One morning while I was packing up our camp site I flicked a good sized black spider off of my drybag. I kept an eye on it while I was putting other stuff away to make sure that it wasn’t going to make a run back to my bag. Out of the corner of my eye I noticed that a lizard was checking out the spider. As I watched, the lizard pounced on the spider, chomped it in its mouth and ran up the cliff wall with it. It’s pretty cool to be so relaxed, still and in the moment that you notice this kind of interaction in the animal kingdom. I learned a lot by being still, listening and watching — from my yoga mat, my kayak, the raft and on hikes.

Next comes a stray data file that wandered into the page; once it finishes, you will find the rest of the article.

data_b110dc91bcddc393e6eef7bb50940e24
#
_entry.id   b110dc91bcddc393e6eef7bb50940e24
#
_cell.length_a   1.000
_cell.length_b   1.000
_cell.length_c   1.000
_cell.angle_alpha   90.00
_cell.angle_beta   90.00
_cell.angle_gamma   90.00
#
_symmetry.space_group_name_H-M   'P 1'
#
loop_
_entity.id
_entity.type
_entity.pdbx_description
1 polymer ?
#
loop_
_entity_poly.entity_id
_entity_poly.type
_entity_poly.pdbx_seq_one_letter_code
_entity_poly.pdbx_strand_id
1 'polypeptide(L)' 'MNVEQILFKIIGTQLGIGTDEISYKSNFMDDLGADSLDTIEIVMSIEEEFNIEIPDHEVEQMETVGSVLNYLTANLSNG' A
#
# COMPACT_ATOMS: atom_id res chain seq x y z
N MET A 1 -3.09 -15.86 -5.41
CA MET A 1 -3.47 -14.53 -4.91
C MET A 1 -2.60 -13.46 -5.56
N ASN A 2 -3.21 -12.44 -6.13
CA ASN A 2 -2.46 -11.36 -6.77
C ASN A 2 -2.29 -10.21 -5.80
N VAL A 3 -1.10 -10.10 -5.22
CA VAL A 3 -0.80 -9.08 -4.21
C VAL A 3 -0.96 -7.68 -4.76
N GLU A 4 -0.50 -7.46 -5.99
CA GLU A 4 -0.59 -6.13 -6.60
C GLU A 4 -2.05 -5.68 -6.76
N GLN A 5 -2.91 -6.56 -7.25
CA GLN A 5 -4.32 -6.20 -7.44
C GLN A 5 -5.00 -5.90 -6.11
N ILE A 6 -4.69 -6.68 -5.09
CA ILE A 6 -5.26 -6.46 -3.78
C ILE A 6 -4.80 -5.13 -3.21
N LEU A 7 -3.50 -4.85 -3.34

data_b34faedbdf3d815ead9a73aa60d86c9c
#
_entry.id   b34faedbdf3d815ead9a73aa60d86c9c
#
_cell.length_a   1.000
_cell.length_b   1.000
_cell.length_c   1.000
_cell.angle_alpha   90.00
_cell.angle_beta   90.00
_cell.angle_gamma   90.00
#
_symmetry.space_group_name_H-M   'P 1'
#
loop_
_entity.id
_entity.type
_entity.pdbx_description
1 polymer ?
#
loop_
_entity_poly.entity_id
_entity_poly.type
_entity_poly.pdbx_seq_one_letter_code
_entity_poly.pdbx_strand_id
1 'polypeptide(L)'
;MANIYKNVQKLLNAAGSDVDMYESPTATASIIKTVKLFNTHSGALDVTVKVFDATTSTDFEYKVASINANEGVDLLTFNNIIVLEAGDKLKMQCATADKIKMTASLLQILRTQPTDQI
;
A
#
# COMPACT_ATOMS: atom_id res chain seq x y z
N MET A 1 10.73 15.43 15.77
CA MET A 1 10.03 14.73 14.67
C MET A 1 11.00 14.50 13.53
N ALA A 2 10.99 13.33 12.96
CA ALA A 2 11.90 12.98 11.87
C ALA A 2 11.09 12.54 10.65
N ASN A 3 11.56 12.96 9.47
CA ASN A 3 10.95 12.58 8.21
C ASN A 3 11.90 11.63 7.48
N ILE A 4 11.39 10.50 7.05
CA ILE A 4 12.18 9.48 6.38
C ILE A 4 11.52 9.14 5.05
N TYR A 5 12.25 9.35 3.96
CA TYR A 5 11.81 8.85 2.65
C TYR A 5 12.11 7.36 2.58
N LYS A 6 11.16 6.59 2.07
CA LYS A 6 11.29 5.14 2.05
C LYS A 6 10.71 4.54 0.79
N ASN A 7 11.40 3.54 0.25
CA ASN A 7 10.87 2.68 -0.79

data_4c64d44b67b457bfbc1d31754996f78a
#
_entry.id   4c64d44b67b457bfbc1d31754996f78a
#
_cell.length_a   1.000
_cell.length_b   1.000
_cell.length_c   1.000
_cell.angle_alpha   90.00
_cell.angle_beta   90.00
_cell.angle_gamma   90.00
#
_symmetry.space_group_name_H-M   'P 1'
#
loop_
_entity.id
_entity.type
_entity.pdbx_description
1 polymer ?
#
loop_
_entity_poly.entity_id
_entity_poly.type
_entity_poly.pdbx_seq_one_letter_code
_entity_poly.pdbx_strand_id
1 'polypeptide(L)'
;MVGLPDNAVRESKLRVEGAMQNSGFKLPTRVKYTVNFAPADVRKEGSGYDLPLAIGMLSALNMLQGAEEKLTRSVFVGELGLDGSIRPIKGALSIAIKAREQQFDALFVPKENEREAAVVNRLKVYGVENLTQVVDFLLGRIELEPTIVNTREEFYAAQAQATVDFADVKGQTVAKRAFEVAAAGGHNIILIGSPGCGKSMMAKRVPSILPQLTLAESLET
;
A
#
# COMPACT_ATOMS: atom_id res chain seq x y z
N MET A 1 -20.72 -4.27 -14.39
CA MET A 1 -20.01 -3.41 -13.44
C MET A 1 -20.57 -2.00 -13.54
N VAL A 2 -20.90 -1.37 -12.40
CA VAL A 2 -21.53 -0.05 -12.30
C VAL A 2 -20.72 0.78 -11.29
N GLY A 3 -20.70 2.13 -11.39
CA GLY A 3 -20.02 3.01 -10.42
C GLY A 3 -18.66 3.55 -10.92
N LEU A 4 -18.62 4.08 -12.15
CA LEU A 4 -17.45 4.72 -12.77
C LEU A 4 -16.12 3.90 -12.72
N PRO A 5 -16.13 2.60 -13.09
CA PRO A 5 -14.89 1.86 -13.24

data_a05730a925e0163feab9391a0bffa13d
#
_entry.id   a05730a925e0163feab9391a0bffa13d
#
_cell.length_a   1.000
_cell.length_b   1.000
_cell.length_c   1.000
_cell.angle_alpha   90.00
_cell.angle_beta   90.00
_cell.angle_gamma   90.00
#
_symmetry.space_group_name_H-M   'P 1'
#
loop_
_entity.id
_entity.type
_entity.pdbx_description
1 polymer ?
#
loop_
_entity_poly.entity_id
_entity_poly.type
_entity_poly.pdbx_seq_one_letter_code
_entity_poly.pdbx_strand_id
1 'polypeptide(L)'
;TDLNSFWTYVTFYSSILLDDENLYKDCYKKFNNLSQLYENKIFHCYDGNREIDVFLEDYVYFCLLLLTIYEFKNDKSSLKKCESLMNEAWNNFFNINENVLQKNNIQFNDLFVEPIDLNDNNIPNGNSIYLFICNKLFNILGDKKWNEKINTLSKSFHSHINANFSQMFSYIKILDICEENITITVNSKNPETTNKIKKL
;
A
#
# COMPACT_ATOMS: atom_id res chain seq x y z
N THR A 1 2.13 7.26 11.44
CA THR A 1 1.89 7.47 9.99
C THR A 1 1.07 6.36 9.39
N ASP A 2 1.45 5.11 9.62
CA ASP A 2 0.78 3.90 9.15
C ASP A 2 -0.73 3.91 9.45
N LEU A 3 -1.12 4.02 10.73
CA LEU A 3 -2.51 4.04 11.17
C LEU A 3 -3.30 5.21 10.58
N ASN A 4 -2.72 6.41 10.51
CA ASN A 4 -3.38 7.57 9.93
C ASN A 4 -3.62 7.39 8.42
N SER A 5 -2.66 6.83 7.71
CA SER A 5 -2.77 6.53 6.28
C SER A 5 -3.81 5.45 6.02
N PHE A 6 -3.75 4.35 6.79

On the white water side the trip was really fun. I kayaked on all of the days with big rapids and spent most other days in Andrew’s raft. He rowed the whole river deciding to trade in his kayak on this trip for an 18 ft raft weighing 2000 -3000 pounds! There were only two of us paddling kayaks on the trip. On some days I was the only kayaker and I would go down before the rafts. The rapids on the Canyon aren’t hard, but they are big and they can be intimidating when you’re the only one in a kayak. I love big water so I had a blast running through the big waves. Lava is definitely the most challenging rapid. It was at one of it’s most difficult levels the day we ran it, and it was really brown. The brown water makes reading the water more difficult because you can’t really see the white water — everything looks meaner. As I was going down the meat of the rapid I got pushed under by a huge crashing wave. I remember asking myself: ‘Am I upside down or just underwater?’ It was a cool feeling because I wasn’t upside down, but the water had pushed me under right side up. When the water released me I came flying out of the water, still upright doing kind of a stern stall. It was really cool. Andrew said that I was down for a 2 count. Everyone else was still scouting the rapid when I went so they saw me disappear from up above.